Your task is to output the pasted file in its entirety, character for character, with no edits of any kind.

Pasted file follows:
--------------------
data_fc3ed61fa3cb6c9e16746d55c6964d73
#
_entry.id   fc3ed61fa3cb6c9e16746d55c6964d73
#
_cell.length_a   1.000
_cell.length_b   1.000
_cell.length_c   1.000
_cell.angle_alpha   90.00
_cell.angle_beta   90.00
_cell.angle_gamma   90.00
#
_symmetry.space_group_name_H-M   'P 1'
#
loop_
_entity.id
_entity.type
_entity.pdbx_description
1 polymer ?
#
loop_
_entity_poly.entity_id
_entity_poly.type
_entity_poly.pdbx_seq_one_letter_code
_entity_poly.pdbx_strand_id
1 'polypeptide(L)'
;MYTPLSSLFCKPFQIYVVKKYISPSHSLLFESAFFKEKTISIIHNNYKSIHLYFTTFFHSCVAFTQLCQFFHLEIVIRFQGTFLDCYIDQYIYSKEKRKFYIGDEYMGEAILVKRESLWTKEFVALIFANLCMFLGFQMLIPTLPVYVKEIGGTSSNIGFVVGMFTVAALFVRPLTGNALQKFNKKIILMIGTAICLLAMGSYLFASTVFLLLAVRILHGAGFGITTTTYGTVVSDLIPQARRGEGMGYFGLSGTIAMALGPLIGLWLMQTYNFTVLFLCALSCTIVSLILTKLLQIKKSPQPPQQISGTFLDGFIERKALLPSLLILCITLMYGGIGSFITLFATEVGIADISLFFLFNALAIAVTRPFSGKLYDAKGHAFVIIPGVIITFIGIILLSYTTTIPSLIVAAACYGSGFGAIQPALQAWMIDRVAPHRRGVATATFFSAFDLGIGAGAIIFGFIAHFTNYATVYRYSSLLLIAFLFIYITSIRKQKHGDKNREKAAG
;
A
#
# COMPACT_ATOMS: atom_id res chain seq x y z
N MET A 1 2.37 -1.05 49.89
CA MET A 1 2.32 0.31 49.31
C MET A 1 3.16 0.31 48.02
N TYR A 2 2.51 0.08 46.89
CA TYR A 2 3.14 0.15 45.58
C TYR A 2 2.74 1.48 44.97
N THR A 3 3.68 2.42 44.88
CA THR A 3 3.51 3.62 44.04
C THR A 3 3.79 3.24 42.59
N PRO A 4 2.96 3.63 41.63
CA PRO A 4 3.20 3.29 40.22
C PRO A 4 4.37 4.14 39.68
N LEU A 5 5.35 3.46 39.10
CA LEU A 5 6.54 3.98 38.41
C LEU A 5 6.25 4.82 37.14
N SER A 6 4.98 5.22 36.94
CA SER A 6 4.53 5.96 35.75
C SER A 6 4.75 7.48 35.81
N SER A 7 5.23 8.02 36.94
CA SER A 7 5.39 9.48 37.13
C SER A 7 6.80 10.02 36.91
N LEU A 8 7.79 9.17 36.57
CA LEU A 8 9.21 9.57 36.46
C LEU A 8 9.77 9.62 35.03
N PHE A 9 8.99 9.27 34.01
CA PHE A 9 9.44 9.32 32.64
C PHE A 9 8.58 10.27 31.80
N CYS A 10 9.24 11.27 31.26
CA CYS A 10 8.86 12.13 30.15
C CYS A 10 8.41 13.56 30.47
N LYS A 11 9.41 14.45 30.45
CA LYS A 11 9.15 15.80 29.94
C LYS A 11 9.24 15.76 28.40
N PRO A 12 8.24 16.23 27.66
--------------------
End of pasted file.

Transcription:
data_fc3ed61fa3cb6c9e16746d55c6964d73
#
_entry.id   fc3ed61fa3cb6c9e16746d55c6964d73
#
_cell.length_a   1.000
_cell.length_b   1.000
_cell.length_c   1.000
_cell.angle_alpha   90.00
_cell.angle_beta   90.00
_cell.angle_gamma   90.00
#
_symmetry.space_group_name_H-M   'P 1'
#
loop_
_entity.id
_entity.type
_entity.pdbx_description
1 polymer ?
#
loop_
_entity_poly.entity_id
_entity_poly.type
_entity_poly.pdbx_seq_one_letter_code
_entity_poly.pdbx_strand_id
1 'polypeptide(L)'
;MYTPLSSLFCKPFQIYVVKKYISPSHSLLFESAFFKEKTISIIHNNYKSIHLYFTTFFHSCVAFTQLCQFFHLEIVIRFQGTFLDCYIDQYIYSKEKRKFYIGDEYMGEAILVKRESLWTKEFVALIFANLCMFLGFQMLIPTLPVYVKEIGGTSSNIGFVVGMFTVAALFVRPLTGNALQKFNKKIILMIGTAICLLAMGSYLFASTVFLLLAVRILHGAGFGITTTTYGTVVSDLIPQARRGEGMGYFGLSGTIAMALGPLIGLWLMQTYNFTVLFLCALSCTIVSLILTKLLQIKKSPQPPQQISGTFLDGFIERKALLPSLLILCITLMYGGIGSFITLFATEVGIADISLFFLFNALAIAVTRPFSGKLYDAKGHAFVIIPGVIITFIGIILLSYTTTIPSLIVAAACYGSGFGAIQPALQAWMIDRVAPHRRGVATATFFSAFDLGIGAGAIIFGFIAHFTNYATVYRYSSLLLIAFLFIYITSIRKQKHGDKNREKAAG
;
A
#
# COMPACT_ATOMS: atom_id res chain seq x y z
N MET A 1 2.37 -1.05 49.89
CA MET A 1 2.32 0.31 49.31
C MET A 1 3.16 0.31 48.02
N TYR A 2 2.51 0.08 46.89
CA TYR A 2 3.14 0.15 45.58
C TYR A 2 2.74 1.48 44.97
N THR A 3 3.68 2.42 44.88
CA THR A 3 3.51 3.62 44.04
C THR A 3 3.79 3.24 42.59
N PRO A 4 2.96 3.63 41.63
CA PRO A 4 3.20 3.29 40.22
C PRO A 4 4.37 4.14 39.68
N LEU A 5 5.35 3.46 39.10
CA LEU A 5 6.54 3.98 38.41
C LEU A 5 6.25 4.82 37.14
N SER A 6 4.98 5.22 36.94
CA SER A 6 4.53 5.96 35.75
C SER A 6 4.75 7.48 35.81
N SER A 7 5.23 8.02 36.94
CA SER A 7 5.39 9.48 37.13
C SER A 7 6.80 10.02 36.91
N LEU A 8 7.79 9.17 36.57
CA LEU A 8 9.21 9.57 36.46
C LEU A 8 9.77 9.62 35.03
N PHE A 9 8.99 9.27 34.01
CA PHE A 9 9.44 9.32 32.64
C PHE A 9 8.58 10.27 31.80
N CYS A 10 9.24 11.27 31.26
CA CYS A 10 8.86 12.13 30.15
C CYS A 10 8.41 13.56 30.47
N LYS A 11 9.41 14.45 30.45
CA LYS A 11 9.15 15.80 29.94
C LYS A 11 9.24 15.76 28.40
N PRO A 12 8.24 16.23 27.66